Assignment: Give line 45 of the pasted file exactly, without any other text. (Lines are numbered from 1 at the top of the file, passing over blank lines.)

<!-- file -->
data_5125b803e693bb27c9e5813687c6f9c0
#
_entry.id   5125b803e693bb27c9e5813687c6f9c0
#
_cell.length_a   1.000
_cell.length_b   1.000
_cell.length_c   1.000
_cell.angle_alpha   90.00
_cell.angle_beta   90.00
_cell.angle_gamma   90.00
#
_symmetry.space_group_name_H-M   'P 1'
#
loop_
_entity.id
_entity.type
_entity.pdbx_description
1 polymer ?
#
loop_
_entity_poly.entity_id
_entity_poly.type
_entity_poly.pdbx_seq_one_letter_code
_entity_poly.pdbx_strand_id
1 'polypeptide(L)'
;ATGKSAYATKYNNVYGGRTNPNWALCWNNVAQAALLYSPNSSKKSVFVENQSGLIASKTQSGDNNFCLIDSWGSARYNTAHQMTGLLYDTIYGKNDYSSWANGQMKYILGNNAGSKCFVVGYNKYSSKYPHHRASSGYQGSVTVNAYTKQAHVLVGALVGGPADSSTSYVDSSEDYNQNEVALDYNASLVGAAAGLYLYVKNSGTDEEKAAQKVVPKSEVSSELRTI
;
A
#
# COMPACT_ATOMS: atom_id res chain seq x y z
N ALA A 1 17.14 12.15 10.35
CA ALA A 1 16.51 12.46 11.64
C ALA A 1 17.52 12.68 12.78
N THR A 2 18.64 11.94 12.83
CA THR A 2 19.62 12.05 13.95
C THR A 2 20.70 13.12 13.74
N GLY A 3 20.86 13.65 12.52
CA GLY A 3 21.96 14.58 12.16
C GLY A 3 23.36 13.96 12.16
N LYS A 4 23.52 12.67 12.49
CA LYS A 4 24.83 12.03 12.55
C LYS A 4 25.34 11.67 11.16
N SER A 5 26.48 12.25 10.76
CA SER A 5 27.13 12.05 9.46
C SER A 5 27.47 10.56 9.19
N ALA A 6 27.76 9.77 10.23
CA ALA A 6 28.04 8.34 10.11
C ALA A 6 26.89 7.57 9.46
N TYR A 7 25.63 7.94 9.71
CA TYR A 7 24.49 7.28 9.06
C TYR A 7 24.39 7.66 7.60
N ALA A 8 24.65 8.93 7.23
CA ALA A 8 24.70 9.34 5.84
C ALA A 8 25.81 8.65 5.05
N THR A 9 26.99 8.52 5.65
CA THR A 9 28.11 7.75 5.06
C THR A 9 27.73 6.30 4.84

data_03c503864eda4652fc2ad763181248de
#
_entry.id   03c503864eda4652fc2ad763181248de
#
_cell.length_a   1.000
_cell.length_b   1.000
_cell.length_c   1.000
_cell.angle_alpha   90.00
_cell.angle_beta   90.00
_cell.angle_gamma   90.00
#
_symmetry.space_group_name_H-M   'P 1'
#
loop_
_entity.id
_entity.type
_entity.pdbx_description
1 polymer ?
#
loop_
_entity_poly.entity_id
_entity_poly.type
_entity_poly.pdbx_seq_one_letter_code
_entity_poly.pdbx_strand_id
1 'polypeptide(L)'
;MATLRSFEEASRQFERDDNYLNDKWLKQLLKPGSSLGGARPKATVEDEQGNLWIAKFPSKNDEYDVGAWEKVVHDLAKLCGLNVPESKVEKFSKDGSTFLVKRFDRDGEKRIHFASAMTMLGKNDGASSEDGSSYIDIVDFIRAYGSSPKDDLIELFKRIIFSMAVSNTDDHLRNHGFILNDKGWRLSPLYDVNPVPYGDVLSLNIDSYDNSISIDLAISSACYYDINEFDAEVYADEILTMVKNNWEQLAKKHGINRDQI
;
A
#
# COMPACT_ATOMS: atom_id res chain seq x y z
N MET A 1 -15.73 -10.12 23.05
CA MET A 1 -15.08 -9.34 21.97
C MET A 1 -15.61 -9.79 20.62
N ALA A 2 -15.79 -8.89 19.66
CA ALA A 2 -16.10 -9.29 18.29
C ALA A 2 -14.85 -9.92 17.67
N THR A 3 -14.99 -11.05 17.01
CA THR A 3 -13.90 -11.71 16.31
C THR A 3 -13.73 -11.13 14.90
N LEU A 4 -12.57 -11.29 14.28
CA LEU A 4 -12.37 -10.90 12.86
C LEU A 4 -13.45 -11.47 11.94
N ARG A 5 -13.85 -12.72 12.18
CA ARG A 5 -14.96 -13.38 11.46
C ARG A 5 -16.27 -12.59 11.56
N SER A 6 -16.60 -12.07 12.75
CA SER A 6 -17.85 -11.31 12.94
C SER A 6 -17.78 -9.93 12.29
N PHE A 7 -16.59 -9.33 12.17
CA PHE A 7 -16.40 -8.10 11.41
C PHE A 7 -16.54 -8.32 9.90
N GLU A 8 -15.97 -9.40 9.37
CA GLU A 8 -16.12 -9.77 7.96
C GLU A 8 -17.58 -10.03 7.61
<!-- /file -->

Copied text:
C SER A 5 27.47 10.56 9.19